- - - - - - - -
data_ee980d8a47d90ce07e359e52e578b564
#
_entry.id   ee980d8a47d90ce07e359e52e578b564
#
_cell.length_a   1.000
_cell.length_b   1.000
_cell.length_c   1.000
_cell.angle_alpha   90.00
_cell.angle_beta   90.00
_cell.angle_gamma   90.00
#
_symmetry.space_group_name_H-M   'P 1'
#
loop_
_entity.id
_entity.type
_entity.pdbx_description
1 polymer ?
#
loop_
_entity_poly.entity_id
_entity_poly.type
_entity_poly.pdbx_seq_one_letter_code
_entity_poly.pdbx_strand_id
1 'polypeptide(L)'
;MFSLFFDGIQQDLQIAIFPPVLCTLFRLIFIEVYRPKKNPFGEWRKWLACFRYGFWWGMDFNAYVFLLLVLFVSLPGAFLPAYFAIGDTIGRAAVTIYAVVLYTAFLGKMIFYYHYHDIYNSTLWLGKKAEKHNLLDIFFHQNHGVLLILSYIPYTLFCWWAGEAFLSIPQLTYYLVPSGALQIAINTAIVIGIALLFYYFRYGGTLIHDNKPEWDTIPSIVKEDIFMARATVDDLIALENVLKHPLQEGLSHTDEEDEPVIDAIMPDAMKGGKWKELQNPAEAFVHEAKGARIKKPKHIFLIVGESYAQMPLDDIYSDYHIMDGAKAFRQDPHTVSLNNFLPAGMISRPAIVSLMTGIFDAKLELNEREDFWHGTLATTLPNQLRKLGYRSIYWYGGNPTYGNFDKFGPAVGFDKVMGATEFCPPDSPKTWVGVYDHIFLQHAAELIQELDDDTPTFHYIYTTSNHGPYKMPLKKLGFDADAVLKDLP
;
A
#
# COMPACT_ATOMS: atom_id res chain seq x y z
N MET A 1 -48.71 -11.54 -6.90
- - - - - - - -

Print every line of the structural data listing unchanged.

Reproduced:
data_ee980d8a47d90ce07e359e52e578b564
#
_entry.id   ee980d8a47d90ce07e359e52e578b564
#
_cell.length_a   1.000
_cell.length_b   1.000
_cell.length_c   1.000
_cell.angle_alpha   90.00
_cell.angle_beta   90.00
_cell.angle_gamma   90.00
#
_symmetry.space_group_name_H-M   'P 1'
#
loop_
_entity.id
_entity.type
_entity.pdbx_description
1 polymer ?
#
loop_
_entity_poly.entity_id
_entity_poly.type
_entity_poly.pdbx_seq_one_letter_code
_entity_poly.pdbx_strand_id
1 'polypeptide(L)'
;MFSLFFDGIQQDLQIAIFPPVLCTLFRLIFIEVYRPKKNPFGEWRKWLACFRYGFWWGMDFNAYVFLLLVLFVSLPGAFLPAYFAIGDTIGRAAVTIYAVVLYTAFLGKMIFYYHYHDIYNSTLWLGKKAEKHNLLDIFFHQNHGVLLILSYIPYTLFCWWAGEAFLSIPQLTYYLVPSGALQIAINTAIVIGIALLFYYFRYGGTLIHDNKPEWDTIPSIVKEDIFMARATVDDLIALENVLKHPLQEGLSHTDEEDEPVIDAIMPDAMKGGKWKELQNPAEAFVHEAKGARIKKPKHIFLIVGESYAQMPLDDIYSDYHIMDGAKAFRQDPHTVSLNNFLPAGMISRPAIVSLMTGIFDAKLELNEREDFWHGTLATTLPNQLRKLGYRSIYWYGGNPTYGNFDKFGPAVGFDKVMGATEFCPPDSPKTWVGVYDHIFLQHAAELIQELDDDTPTFHYIYTTSNHGPYKMPLKKLGFDADAVLKDLP
;
A
#
# COMPACT_ATOMS: atom_id res chain seq x y z
N MET A 1 -48.71 -11.54 -6.90